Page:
Human Cell Metabolism Is Slowed by Added Tardigrade Proteins: Research

They can endure for decades at minus 20 degrees Celsius (minus 4 degrees Fahrenheit) and for a few minutes at temperatures as low as minus 272 degrees Celsius (minus 457 degrees Fahrenheit) or as high as 150 degrees Celsius (302 degrees Fahrenheit) without food or water. They can also live for up to 30 years without these resources.

Tardigrades can endure radiation exposure of up to 5,000–6,200 Gy and pressures ranging from almost zero atm in space to 1,200 atm at the Marianas Trench’s base.

Through the use of proteins that gel inside of cells and slow down vital functions, they are able to enter a state of suspended animation known as biostasis and live.

Scientist Silvia Sanchez-Martinez of the University of Wyoming, Laramie, said, “Amazingly, when we introduce these proteins into cells, they gel and slow down metabolism, just like in tardigrades.”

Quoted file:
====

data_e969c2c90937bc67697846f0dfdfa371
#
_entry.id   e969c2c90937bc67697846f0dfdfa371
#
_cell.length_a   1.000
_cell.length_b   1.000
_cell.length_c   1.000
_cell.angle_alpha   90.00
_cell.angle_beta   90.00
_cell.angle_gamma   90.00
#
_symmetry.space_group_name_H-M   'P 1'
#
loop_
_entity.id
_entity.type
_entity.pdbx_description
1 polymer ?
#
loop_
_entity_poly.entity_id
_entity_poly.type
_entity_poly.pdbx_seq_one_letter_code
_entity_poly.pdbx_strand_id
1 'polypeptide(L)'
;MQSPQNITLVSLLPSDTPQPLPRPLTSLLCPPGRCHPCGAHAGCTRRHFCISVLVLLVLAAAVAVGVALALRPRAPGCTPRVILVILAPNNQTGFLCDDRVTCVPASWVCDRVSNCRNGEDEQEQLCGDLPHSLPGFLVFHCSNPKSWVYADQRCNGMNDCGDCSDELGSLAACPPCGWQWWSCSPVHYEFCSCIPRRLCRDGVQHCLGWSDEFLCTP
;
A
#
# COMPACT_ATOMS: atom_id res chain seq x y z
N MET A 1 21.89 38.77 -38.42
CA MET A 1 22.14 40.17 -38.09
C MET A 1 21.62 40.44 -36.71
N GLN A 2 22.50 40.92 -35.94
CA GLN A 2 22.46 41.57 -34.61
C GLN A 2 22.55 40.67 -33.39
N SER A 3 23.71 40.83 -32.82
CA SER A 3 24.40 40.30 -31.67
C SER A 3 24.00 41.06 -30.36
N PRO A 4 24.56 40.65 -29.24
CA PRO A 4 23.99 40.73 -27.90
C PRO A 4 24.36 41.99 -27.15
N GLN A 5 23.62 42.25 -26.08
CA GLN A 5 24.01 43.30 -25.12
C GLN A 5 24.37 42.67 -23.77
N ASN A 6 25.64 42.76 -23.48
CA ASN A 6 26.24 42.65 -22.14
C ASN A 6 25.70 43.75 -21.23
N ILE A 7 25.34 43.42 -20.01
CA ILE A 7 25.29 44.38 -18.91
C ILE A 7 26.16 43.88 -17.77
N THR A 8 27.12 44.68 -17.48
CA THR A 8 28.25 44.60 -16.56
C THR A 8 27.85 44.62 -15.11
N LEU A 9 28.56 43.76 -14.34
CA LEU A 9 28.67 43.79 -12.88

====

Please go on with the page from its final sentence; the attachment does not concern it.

“Furthermore, just like tardigrades, when you put human cells that have these proteins into biostasis, they become more resistant to stresses, conferring some of the tardigrades’ abilities to the human cells.”

A researcher at the University of Wyoming, Laramie named Dr. Thomas Boothby stated, “Importantly, our research shows that the whole process is reversible.”

“When the stress is relieved, the tardigrade gels dissolve, and the human cells return to their normal metabolism.”

“Our findings provide an avenue for pursuing technologies centered on the induction of biostasis in cells and even whole organisms to slow aging and enhance storage and stability.”

Tardigrades are a diverse genus of tiny invertebrates that were first found in 1773. They are well-known for their capacity to withstand harsh environments.

These organisms, sometimes referred to as water bears or moss piglets, have a maximum size of 0.5 mm and can only be seen under a microscope. They have a 60-year lifespan.